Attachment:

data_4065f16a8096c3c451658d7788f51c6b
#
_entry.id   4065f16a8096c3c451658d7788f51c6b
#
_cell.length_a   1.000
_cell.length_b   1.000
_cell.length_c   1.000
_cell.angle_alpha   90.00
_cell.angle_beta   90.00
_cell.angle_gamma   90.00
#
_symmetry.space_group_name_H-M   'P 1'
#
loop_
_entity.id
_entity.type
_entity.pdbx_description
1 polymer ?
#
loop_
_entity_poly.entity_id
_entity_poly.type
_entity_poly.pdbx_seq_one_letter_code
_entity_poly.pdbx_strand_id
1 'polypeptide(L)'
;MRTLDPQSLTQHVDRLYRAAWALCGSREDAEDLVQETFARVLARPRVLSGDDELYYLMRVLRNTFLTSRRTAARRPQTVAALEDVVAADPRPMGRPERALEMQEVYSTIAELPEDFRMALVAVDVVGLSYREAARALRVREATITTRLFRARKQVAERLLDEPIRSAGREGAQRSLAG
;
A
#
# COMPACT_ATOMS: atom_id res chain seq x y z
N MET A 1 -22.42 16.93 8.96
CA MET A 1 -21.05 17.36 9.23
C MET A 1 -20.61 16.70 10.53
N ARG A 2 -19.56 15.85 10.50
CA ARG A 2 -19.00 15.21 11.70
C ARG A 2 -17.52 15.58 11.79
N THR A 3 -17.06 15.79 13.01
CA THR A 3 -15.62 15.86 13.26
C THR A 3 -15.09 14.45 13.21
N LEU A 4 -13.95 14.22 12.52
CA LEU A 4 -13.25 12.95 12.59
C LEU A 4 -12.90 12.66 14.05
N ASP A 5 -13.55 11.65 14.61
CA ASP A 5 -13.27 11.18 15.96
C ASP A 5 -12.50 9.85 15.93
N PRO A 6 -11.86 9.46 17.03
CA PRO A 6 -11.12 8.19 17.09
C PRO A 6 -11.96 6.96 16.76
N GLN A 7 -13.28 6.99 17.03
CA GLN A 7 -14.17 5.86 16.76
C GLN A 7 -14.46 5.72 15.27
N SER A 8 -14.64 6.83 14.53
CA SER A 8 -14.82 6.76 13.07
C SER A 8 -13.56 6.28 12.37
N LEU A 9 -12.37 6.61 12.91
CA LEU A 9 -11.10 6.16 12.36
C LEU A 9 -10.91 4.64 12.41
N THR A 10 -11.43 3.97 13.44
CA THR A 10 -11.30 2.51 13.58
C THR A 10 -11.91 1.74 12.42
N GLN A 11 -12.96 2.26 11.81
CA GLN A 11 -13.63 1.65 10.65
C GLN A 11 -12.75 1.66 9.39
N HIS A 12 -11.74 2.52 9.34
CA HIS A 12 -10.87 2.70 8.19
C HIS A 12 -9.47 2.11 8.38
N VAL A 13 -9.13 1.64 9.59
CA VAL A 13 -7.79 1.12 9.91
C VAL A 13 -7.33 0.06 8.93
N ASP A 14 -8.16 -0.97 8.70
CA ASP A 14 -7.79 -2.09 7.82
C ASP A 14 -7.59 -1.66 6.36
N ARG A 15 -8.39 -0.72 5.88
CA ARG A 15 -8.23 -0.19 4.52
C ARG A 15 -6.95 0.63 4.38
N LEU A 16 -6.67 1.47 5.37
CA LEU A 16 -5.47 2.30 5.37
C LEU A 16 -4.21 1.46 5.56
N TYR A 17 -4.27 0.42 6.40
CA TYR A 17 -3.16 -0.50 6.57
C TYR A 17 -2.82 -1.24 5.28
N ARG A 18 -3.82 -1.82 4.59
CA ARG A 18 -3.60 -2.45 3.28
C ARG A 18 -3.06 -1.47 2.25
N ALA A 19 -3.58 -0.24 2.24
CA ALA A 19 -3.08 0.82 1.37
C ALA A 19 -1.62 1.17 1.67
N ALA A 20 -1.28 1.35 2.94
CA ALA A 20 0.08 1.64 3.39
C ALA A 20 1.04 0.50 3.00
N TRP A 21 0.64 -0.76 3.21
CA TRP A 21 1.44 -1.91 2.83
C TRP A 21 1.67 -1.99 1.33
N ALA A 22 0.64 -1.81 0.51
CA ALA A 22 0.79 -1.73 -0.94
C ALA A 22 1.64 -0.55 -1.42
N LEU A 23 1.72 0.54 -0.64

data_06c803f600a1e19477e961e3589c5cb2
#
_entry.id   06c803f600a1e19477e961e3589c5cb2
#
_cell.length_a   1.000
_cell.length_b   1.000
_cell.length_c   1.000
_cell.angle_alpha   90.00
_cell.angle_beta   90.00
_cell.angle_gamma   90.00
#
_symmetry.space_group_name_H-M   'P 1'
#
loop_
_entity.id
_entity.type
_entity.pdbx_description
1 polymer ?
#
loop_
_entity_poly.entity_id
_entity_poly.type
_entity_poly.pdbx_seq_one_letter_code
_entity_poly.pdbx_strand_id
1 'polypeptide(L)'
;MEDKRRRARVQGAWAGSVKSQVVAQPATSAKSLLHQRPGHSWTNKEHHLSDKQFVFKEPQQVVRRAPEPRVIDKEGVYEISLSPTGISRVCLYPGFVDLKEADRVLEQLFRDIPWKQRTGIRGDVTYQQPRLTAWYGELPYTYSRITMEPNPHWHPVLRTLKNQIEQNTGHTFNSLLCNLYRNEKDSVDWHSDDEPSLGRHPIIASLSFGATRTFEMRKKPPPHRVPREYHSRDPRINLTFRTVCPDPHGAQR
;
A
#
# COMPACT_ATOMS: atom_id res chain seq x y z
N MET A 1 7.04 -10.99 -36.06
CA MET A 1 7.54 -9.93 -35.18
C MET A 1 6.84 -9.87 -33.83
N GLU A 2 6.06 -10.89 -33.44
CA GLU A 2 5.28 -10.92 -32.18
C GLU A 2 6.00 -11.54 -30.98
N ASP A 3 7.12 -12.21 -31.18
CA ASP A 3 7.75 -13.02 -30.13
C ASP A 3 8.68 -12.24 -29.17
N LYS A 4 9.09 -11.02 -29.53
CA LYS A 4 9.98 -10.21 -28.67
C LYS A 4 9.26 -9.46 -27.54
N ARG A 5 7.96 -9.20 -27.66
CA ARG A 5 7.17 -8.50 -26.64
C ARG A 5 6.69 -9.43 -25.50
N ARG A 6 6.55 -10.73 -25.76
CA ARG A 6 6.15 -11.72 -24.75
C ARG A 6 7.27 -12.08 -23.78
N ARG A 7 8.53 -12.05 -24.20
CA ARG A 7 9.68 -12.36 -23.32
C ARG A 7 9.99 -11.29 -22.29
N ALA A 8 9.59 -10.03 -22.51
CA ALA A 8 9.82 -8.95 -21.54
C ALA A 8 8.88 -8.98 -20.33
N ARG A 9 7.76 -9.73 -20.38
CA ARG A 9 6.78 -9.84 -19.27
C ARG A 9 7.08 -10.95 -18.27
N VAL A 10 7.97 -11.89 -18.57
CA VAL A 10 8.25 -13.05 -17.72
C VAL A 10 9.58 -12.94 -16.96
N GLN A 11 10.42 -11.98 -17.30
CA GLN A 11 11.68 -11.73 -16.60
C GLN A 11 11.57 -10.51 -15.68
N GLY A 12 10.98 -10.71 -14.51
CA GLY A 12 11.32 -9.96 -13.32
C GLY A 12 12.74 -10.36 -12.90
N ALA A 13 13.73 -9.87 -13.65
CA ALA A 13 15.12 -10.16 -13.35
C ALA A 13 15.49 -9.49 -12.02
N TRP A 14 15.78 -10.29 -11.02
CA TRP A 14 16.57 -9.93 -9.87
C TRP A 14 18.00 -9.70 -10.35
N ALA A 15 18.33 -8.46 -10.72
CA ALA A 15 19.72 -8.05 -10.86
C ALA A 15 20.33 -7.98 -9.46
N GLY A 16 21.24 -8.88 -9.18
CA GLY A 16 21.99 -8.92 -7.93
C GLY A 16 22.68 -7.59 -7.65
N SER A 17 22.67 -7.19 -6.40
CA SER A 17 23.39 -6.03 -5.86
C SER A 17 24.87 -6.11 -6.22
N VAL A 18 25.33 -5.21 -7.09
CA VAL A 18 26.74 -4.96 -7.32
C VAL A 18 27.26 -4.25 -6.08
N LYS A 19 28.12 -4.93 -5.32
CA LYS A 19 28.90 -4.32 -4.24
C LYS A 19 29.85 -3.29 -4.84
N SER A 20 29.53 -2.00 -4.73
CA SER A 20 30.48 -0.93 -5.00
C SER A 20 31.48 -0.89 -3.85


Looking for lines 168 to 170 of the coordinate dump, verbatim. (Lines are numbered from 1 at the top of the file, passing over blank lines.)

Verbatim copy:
CA TRP A 14 16.57 -9.93 -9.87
C TRP A 14 18.00 -9.70 -10.35
N ALA A 15 18.33 -8.46 -10.72